With the global wine markets made fiercely competitive by the ongoing economic crisis, the world's biggest wine and spirits fair in Vinexpo that opened on Sunday will see 40,000 professionals from around the world plying their beverages.
Wine sales have floundered since the crisis hit. In addition, even before the economic woes, traditional markets France, Switzerland, Portugal, Austria, Argentina and Spain were consuming less and less wine.
That trend has producers focusing on newer and emerging markets.
To the relief of producers, a study conducted for Vinexpo by the International Wine and Spirit Record (IWSR) predicts that 108 other countries will increase their thirst for wine.
Overall world wine consumption is predicted to grow by six percent over the next five years, and the challenge is to capture those new consumers.
Vinexpo brings the trade together, and despite tightened travel and marketing budgets, local hotels are full and 48 countries, up from 45 in 2007, have joined the exhibition.
"We start this edition with great serenity," said Xavier de Eizaguirre, president of Vinexpo and general director of Baron Philippe Rothschild SA. "It?s in line with the previous edition with 2,400 exhibitors and all of the space rented."
As usual the world?s largest producers, Italy, France and Spain, dominate the exhibition hall, but smaller producers like Mexico, Portugal and South Africa have increased their presence this year.
Five countries will be at Vinexpo for the first time, including Sweden, Belarus, Mauritius, Egypt and Brazil.
Along with other Latin American producers, Brazil has ramped up both production and promotion of its wines.
The country?s vineyard area increased by 96 percent between 2002 and 2008, making Brazil now the third biggest producer in South America, followed by Uruguay, Peru and Bolivia, according to recent statistics from the International Organisation of Vine and Wine (OIV).
Argentina and Chile, Latin America?s leading producers, have also turned out for the show. Argentina has 49 exhibiters and Chile 40, a slight increase from Vinexpo in 2007. They bring good news with them: despite the global recession both have seen a recent bounce in exports.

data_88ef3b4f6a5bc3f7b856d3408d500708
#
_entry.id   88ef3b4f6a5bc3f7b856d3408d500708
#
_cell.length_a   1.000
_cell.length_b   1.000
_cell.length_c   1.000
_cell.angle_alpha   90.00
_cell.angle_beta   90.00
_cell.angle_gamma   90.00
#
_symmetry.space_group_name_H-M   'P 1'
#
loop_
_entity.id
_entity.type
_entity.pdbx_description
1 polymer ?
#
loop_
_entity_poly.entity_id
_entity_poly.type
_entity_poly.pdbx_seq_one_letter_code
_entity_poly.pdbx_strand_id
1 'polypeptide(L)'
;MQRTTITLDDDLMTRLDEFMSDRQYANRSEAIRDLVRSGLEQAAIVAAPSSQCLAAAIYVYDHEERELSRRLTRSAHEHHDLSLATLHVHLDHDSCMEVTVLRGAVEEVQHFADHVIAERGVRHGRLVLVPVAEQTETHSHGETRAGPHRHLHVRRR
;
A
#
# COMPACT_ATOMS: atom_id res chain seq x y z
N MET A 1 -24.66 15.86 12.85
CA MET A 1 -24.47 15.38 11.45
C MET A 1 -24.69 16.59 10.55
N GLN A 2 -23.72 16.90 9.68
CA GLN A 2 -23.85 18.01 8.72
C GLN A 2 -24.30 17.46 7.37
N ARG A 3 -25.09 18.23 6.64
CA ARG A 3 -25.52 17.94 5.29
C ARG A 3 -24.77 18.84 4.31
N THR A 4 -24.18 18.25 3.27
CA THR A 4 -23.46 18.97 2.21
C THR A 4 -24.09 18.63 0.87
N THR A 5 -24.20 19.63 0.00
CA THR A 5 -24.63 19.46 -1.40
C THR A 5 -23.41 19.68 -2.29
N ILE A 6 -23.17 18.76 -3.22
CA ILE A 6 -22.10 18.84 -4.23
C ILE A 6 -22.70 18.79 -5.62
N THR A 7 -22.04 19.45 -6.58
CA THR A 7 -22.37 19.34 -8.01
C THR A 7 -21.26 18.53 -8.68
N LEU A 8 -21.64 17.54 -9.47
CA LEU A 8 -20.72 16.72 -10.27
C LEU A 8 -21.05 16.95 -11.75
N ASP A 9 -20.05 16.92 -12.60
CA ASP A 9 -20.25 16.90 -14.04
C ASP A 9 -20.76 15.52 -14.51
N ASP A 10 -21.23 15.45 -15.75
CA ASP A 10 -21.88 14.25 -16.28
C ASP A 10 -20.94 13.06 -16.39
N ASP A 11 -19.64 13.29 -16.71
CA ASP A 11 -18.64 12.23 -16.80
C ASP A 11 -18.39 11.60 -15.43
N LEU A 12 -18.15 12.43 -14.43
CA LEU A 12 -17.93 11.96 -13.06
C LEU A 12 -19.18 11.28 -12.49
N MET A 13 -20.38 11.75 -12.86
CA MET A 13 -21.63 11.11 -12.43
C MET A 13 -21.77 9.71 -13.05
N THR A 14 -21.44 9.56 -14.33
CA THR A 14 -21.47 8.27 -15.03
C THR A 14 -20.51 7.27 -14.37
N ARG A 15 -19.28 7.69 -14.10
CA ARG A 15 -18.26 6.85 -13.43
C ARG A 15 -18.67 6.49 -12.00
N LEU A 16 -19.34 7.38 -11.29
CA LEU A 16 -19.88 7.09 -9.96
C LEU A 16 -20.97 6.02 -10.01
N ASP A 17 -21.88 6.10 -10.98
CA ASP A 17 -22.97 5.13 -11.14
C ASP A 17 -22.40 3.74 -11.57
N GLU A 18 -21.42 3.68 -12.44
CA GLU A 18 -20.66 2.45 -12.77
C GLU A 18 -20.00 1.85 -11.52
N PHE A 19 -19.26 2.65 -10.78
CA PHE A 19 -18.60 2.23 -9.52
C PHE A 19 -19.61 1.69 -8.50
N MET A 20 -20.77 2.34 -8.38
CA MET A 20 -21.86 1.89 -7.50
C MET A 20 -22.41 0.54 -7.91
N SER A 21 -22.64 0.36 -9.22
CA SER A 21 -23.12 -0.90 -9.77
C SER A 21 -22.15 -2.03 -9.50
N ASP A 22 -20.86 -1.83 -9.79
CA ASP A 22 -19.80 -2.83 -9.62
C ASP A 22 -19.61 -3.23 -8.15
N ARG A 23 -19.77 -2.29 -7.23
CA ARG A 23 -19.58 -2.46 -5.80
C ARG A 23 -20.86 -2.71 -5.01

Napa Valley producers are also out in force this year at Vinexpo with 17 vintners and more than 70 wines. The Californians have a new objective -- to use Vinexpo to reach the French market as well as Hong Kong, Shanghai and South Korea.
Nevertheless, three notable heavyweights will not have stands this year -- E & J Gallo Winery, Constellation Brands, the world's largest wine producer, and Taittinger.
"At Constellation Europe we continually review the shows and events we attend. In 2009, after significant presence at Prowein and the London Wine Trade Fair, we felt it would not be necessary to take a stand at Vinexpo," wrote James Lousada, SVP Sales and Marketing, Constellation Europe, in an email to AFP.
Constellation?s head office said the "current global economic condition" also played a role in their decision.
The economy indirectly led to E & J Gallo Winery?s decision to forgo a stand at Vinexpo. Citing the "economic situation and latest evolutions in the French market," Gallo has announced a new distribution partner for France, namely Bordeaux wine merchant Yvon Mau.
Gallo, the world?s largest family-held wine producer, currently sells over a million bottles of wine in France, a drop in the barrel for the wine giant. It hopes a well-entrenched native partner like Yvon Mau will help reposition their wines in this traditional market, which is notoriously difficult for imported brands.
The biggest consumers of imported wine are Britain, Germany, the United States and Russia. Britain has become the top buyer for German and US wine.
The United States, the fourth largest producer, is currently the third largest market for wine, and the target of many attending Vinexpo. Americans spend nearly 22 billion dollars on wine.
The International Wine and Spirit Record predicts the United States will be the number one wine-drinking country in the world by 2012, with sales on imported wine reaching 10 billion dollars.
China and Russia are also the focus of intense interest at Vinexpo.
The study reckons the Chinese will drink one billion bottles of wine in 2009.
In Russia, consumption is predicted to grow 12 percent annually, sparking the French producer Castel to announce its ambition to double exports to Russia within five years, envisioning revenues of 45.6 million euros.
In addition to bringing together producers and buyers, Vinexpo will host conferences on topics such as strategies for surviving the global crisis, bio-dynamic viticulture and sustainable development.
The trade show will run until Thursday.